Think the U.S. military is conservative? All strait-laced, polished brass, and spit-shined? Well, think again -- and allow me to introduce you to U.S. Navy Admiral Gary Roughead, Chief of Naval Operations and a four-star wild and crazy guy.
Speaking before the Brookings Institution in Washington, D.C., yesterday, Adm. Roughead (gotta love that name) opened fire on conservative-think in the military, declaring "I tend not to want to put things off. I'd rather put a little pressure on the system and get things done."
What things, exactly?
Specifically, the admiral wants to cut loose on the Pentagon's strait-laced acquisition rules and begin buying cutting-edge tech for the Navy -- even if it hasn't, technically, jumped through all the usual testing hoops. Case in point: Northrop Grumman's
Roughead describes the whirlybird as performing "wonderfully," and he hopes to move forward on a range of similarly not-yet-ready-for-prime-time tech, including:
- The Unmanned Combat Aerial System (UCAS), a program that would create an unmanned bomber capable of taking off from carriers.
- Autonomous underwater vehicles, which Roughead says are already more advanced in their technological abilities than the Navy had hoped.
Peering down from the crow's nest, the Admiral declared that sometimes it's better to take a system that's 90% proven, put it into operation and see what improvements might be helpful, rather than test, and retest, and field a system 100% ready for ... what turns out to be the wrong mission.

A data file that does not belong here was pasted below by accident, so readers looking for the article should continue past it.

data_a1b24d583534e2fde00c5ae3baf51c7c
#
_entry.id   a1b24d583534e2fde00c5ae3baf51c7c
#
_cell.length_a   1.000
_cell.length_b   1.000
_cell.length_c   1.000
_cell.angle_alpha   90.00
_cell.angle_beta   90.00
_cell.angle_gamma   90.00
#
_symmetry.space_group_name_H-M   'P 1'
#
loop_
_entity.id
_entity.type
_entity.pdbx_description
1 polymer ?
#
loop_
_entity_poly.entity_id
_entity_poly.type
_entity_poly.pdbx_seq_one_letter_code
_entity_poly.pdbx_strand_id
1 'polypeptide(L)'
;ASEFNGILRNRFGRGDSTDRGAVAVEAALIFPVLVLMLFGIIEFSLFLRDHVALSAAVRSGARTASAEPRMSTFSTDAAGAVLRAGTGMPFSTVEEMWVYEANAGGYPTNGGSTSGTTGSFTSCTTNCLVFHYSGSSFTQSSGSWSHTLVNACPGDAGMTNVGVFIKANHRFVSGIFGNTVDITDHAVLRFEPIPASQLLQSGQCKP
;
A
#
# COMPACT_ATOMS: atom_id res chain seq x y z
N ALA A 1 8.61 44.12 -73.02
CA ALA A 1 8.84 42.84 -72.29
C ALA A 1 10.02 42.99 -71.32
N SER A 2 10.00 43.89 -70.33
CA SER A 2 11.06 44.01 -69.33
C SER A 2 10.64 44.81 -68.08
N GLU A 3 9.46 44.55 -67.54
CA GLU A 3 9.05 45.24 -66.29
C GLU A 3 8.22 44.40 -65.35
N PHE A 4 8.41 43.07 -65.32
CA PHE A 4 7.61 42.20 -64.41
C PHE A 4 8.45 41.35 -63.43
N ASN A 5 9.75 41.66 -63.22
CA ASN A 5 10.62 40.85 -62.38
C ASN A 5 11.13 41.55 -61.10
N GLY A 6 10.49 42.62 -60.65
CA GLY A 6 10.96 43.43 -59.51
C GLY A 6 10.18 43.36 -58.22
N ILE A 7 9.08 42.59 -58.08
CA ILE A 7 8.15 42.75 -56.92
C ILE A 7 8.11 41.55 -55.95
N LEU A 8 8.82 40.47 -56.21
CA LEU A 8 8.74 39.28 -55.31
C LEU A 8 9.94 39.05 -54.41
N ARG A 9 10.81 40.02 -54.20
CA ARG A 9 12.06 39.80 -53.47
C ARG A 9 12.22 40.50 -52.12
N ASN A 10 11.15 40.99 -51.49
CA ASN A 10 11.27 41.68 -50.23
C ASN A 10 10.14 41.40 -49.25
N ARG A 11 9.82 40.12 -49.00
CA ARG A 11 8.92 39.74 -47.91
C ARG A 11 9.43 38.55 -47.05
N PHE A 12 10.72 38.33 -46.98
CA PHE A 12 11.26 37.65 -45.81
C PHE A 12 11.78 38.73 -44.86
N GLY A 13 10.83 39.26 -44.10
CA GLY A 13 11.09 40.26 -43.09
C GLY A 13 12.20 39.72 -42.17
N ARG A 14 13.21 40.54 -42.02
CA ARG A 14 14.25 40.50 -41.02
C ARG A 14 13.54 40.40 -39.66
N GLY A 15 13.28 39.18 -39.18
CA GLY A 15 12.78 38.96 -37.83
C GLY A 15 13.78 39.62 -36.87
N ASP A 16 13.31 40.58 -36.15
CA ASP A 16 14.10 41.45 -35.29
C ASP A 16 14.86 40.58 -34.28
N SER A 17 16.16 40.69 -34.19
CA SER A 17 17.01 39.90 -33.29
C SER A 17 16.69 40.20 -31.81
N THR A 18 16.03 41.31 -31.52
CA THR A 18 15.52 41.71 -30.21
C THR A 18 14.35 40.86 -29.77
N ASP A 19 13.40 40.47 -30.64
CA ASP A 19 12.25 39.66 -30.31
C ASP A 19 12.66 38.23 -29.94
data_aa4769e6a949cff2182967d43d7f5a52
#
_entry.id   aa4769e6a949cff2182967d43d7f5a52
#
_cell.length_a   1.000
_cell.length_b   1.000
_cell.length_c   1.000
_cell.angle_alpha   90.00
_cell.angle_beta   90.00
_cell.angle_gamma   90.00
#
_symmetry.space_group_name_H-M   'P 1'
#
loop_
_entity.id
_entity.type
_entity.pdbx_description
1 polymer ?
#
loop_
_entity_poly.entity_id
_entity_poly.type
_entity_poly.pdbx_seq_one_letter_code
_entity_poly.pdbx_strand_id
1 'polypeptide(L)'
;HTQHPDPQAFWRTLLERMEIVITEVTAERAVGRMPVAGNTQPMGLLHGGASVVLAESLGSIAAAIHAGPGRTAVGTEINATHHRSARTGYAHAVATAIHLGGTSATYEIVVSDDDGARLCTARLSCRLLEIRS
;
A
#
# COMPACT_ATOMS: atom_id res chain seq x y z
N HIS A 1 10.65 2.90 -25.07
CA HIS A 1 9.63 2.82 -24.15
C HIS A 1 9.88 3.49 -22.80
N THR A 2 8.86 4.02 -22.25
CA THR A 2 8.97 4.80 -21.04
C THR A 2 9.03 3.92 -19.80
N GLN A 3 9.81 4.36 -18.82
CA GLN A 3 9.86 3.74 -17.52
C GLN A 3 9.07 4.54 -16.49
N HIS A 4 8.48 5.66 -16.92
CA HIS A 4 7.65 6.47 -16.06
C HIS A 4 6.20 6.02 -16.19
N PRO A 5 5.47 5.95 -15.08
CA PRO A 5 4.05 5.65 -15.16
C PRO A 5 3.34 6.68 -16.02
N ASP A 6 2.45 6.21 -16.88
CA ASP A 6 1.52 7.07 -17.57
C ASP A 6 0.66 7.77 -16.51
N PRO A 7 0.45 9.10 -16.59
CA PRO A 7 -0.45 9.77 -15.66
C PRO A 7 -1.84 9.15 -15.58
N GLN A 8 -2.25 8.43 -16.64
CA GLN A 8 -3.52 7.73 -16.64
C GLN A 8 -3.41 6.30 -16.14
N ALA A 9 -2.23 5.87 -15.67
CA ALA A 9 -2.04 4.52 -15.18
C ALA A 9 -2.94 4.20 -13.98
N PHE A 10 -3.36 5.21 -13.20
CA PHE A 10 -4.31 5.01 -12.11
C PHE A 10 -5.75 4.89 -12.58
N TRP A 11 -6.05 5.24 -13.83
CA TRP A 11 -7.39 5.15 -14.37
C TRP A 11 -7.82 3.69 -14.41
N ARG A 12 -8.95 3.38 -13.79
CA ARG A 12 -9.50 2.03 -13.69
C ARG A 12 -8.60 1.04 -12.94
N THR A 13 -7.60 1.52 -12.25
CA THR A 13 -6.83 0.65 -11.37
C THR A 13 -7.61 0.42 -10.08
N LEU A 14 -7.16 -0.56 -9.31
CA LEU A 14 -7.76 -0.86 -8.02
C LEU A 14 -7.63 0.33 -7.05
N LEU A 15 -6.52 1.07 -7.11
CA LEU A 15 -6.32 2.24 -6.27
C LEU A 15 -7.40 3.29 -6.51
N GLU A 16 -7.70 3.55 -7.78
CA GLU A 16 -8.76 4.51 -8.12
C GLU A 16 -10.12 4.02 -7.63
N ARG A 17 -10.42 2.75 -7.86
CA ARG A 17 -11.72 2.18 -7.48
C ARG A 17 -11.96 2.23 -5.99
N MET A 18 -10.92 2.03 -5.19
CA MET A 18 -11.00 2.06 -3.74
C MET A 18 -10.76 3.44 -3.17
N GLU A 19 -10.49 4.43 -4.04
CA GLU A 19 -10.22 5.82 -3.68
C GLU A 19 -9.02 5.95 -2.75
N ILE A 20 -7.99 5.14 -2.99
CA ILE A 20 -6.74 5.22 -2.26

But what's it mean to investors?
Simply this: The Obama administration taketh away programs on one hand, but it also giveth us some new ones to invest in. The Navy's biggest UAV foray right now looks to be STUAS/Tier II, where Boeing
But Adm. Roughead's pronouncements suggest we could see revenues flow to iRobot's
While the UCAS contract might be forgotten as it undergoes a long testing schedule, Adm. Roughead's comments show it'll be ready for prime time sooner than expected. Combine his comments about the UCAS program with positive ones from Northrop's management on its latest conference call, and things are looking up for the project. A fleet of unmanned precision bombers inching closer to reality should have Northrop -- and its partners -- licking their chops at the profit potential.
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